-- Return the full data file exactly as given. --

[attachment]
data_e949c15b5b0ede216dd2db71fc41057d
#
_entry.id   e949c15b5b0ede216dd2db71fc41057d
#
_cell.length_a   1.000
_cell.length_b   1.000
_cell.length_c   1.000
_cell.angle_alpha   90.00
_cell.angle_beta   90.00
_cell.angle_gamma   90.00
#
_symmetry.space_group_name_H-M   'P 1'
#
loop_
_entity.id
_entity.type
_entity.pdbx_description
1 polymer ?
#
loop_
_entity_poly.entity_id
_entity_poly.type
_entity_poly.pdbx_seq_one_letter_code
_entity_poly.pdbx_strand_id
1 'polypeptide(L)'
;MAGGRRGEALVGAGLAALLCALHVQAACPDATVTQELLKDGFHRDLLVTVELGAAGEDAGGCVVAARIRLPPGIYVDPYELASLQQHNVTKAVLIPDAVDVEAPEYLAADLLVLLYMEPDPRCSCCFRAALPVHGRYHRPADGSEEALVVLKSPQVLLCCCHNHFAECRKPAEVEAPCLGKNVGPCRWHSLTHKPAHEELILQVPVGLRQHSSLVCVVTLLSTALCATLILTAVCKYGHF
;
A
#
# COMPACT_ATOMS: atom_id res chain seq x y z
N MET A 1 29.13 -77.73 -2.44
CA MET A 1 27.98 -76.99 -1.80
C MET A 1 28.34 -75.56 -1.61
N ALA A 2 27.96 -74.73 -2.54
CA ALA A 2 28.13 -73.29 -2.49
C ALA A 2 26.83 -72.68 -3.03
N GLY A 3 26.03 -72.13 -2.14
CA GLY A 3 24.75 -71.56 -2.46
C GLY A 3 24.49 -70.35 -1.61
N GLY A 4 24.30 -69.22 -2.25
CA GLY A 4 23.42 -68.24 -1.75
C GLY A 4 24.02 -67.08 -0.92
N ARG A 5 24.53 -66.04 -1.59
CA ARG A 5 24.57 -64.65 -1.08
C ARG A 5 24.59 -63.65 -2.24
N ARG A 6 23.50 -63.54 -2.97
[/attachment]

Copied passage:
data_e949c15b5b0ede216dd2db71fc41057d
#
_entry.id   e949c15b5b0ede216dd2db71fc41057d
#
_cell.length_a   1.000
_cell.length_b   1.000
_cell.length_c   1.000
_cell.angle_alpha   90.00
_cell.angle_beta   90.00
_cell.angle_gamma   90.00
#
_symmetry.space_group_name_H-M   'P 1'
#
loop_
_entity.id
_entity.type
_entity.pdbx_description
1 polymer ?
#
loop_
_entity_poly.entity_id
_entity_poly.type
_entity_poly.pdbx_seq_one_letter_code
_entity_poly.pdbx_strand_id
1 'polypeptide(L)'
;MAGGRRGEALVGAGLAALLCALHVQAACPDATVTQELLKDGFHRDLLVTVELGAAGEDAGGCVVAARIRLPPGIYVDPYELASLQQHNVTKAVLIPDAVDVEAPEYLAADLLVLLYMEPDPRCSCCFRAALPVHGRYHRPADGSEEALVVLKSPQVLLCCCHNHFAECRKPAEVEAPCLGKNVGPCRWHSLTHKPAHEELILQVPVGLRQHSSLVCVVTLLSTALCATLILTAVCKYGHF
;
A
#
# COMPACT_ATOMS: atom_id res chain seq x y z
N MET A 1 29.13 -77.73 -2.44
CA MET A 1 27.98 -76.99 -1.80
C MET A 1 28.34 -75.56 -1.61
N ALA A 2 27.96 -74.73 -2.54
CA ALA A 2 28.13 -73.29 -2.49
C ALA A 2 26.83 -72.68 -3.03
N GLY A 3 26.03 -72.13 -2.14
CA GLY A 3 24.75 -71.56 -2.46
C GLY A 3 24.49 -70.35 -1.61
N GLY A 4 24.30 -69.22 -2.25
CA GLY A 4 23.42 -68.24 -1.75
C GLY A 4 24.02 -67.08 -0.92
N ARG A 5 24.53 -66.04 -1.59
CA ARG A 5 24.57 -64.65 -1.08
C ARG A 5 24.59 -63.65 -2.24
N ARG A 6 23.50 -63.54 -2.97